A Blog by the Editor of The Middle East Journal

Putting Middle Eastern Events in Cultural and Historical Context

Monday, January 6, 2014

For Eastern Christmas Eve: From the Syrian Tradition

I have already noted some of the Christian traditions of two of the currently beleaguered Christian communities of the Middle East, the Copts and the churches of Iraq. The Syriac or Syrian Christian tradition is particularly threatened today, and deserve a note on Eastern Christmas Eve.

Syrian Christianity in its varying forms embraces most of the Christians of the present states of Israel, Palestine, Jordan, Syria, and adjacent parts of Turkey and Iraq. The Syriac form of Aramaic is the usual liturgical language. The historical centers are Jerusalem and Antioch; both were among the Pentarchy of early Christian Patriarchates, with Alexandria, Rome, and Constantinople. (Only Rome was in the West. Antioch, modern Antakya in Turkey, was a major center fr the spread of Christianity; St. Peter was the first bishop (preceding his move to Rome), and, according to Acts 11:26, "The disciples were called Christians first at Antioch."

Today, here are five Patriarchs of Antioch (the Antiochian Orthodox, Syriac Orthodox, Melkite, Syriac Catholic, and Maronite Catholic. There used to be a Latin Catholic as well but three Catholic Patriarchs of Antioch may have been enough, and the Latin Patriarch of Jerusalem remains.

Not one of the five Patriarchs of Antioch has his seat in Antioch/Antakya today:
  1. The Antiochian Orthodox Patriarch (or Greek Orthodox Patriarch of Antioch) is in the Eastern or "Greek" Orthodox tradition linked to Constantinople; Patriarch John X Yazigi took his throne in 2012 and has his seat in Damascus.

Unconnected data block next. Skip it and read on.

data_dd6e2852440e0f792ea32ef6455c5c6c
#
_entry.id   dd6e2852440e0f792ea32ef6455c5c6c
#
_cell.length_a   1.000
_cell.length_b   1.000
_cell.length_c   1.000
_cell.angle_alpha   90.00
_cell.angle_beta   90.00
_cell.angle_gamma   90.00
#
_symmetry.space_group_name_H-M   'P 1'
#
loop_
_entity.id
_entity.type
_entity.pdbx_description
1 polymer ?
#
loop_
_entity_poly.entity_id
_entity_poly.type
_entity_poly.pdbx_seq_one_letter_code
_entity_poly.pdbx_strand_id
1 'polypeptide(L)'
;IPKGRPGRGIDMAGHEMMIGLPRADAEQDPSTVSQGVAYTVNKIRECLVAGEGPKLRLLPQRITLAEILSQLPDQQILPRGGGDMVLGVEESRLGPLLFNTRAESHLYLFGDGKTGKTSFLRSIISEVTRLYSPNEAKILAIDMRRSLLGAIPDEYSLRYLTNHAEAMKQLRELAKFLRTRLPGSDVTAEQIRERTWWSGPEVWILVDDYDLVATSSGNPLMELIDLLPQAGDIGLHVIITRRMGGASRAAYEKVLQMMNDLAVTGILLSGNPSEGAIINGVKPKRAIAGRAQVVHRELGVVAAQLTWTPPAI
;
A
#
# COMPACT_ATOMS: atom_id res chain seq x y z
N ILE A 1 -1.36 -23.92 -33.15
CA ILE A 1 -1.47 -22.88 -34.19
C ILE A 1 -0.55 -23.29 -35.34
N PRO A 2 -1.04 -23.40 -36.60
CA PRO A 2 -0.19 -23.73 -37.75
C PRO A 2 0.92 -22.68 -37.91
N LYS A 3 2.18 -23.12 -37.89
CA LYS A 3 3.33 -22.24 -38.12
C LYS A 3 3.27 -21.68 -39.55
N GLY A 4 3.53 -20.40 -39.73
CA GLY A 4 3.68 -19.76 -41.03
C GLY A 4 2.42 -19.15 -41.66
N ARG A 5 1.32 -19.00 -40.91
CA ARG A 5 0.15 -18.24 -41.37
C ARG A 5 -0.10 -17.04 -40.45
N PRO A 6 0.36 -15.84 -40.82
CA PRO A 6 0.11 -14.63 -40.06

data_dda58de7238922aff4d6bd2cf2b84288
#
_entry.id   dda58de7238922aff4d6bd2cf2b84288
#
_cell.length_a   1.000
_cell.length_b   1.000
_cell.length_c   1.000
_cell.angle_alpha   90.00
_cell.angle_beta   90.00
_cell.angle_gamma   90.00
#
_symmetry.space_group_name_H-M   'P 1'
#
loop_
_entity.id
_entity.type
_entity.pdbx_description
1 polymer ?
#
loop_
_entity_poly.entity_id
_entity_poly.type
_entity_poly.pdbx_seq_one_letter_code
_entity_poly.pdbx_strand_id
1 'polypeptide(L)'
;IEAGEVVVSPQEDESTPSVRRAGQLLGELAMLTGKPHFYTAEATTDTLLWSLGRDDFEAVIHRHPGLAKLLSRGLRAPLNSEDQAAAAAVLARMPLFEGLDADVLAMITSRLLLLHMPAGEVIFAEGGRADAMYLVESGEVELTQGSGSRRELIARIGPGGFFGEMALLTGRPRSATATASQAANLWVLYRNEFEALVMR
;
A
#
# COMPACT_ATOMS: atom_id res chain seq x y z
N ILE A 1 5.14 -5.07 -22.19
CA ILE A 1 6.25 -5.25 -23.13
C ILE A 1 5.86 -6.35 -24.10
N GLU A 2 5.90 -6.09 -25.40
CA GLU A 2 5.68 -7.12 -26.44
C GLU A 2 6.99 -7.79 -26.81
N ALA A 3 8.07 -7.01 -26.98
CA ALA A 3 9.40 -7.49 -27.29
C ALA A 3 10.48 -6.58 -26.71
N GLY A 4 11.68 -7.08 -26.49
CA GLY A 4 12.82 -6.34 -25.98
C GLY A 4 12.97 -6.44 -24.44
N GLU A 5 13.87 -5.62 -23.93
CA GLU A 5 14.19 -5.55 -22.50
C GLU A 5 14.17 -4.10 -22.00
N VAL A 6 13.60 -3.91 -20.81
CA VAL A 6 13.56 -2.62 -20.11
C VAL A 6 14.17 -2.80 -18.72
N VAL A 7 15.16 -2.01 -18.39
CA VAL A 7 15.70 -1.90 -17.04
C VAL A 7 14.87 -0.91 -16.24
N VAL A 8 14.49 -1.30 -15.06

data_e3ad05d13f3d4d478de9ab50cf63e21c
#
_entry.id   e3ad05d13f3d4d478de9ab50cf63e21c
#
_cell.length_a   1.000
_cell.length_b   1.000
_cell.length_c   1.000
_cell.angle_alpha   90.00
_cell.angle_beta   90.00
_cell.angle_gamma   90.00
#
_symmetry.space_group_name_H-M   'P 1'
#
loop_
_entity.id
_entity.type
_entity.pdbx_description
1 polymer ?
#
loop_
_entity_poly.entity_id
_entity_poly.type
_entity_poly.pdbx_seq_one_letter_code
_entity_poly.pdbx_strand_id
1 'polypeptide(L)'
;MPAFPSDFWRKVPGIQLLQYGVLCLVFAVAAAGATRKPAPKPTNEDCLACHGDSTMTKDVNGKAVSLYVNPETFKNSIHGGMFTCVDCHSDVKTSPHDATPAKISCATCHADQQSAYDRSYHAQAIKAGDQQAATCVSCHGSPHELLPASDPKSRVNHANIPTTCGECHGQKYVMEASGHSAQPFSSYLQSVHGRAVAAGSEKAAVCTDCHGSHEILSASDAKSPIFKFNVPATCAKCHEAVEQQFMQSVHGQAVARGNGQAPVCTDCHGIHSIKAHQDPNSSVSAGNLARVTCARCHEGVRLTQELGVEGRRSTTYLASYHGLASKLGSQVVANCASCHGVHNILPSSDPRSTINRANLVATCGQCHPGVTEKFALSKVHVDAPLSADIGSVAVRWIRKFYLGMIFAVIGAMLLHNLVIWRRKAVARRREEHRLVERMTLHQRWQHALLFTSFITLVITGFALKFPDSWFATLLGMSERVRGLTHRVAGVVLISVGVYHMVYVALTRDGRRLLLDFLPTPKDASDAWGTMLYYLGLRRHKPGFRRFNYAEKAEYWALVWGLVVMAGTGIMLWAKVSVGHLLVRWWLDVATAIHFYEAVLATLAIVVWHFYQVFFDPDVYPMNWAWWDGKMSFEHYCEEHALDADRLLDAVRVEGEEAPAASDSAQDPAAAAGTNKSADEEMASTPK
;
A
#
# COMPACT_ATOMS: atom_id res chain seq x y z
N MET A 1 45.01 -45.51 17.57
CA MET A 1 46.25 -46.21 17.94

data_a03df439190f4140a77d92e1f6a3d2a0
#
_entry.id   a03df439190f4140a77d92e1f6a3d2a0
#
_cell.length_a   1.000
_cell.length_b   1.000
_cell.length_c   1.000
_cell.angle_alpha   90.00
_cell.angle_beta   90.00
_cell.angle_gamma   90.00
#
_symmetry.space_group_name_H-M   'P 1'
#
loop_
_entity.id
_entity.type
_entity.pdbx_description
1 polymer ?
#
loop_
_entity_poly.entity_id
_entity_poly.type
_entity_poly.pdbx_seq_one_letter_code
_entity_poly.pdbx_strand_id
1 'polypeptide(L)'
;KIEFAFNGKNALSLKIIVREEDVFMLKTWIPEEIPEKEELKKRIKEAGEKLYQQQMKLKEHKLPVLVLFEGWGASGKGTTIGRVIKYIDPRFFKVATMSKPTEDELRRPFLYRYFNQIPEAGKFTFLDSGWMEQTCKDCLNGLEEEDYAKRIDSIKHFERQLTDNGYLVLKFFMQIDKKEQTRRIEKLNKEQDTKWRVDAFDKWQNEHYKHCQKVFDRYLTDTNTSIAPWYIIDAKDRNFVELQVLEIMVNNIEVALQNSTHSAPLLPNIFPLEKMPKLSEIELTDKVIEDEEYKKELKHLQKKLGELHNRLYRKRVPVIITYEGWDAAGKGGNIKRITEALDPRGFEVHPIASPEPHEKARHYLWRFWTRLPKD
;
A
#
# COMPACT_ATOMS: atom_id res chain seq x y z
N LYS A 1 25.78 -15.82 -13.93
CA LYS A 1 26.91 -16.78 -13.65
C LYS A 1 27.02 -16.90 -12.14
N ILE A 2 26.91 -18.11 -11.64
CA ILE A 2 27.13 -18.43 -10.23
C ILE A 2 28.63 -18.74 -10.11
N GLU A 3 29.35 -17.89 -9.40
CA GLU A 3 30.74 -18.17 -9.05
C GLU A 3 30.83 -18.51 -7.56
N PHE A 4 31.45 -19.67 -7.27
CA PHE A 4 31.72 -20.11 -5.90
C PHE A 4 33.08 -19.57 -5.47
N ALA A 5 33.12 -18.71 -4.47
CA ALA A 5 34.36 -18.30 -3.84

2. The Syrian Orthodox (the Church today prefers "Syriac Orthodox" in English) Patriarch of Antioch  represents the  Oriental Orthodox ["Jacobite," "Miaphysite,"  or to other denominations, "Monophysite"] tradition, along with the Copts, Armenians, Ethiopians and Eritreans. Ignatius Zakka Iwas has held the post since 1980; his seat is officially Damascus but he resides in Beirut.
  3. The Melkite Greek Catholic Patriarch, the analogue of the Antiochian Orthodox but in union with Rome, is Gregorios III Laham since 2000; he is based in Damascus.
  4. The Syriac Catholic Patriarch of Antioch is the Catholic Uniate analogue of the Syriac Orthodox; he is based in Beirut and since 2009 has been Ignatius Joseph III Younan.
  5. The Maronite Catholic Patriarch of Antioch is of course highly influential in Lebanon; his seat is at Bkerke near Beirut. Cardinal Bechara Boutros al-Raï was chosen Patriarch in 2011 and made a cardinal by the Pope in 2012.
From several Syrian traditions: a Syriac Orthodox service in Aleppo  a few years ago (though with "Silent Night" in the processional):

An Antiochian hymn:

A Maronite Hymn Medley:


John T. said...

Does residence in Damascus instead of Antioch have anything to do with the Syrian claim that Antioch is Syrian territory?

Michael Collins Dunn said...

I'd have to check but I think it longprecedes Turkish annexation of the Hatay. Just as the sees of Alexandria are located in Cairo, I think those of Antioch moved to the political center long ago.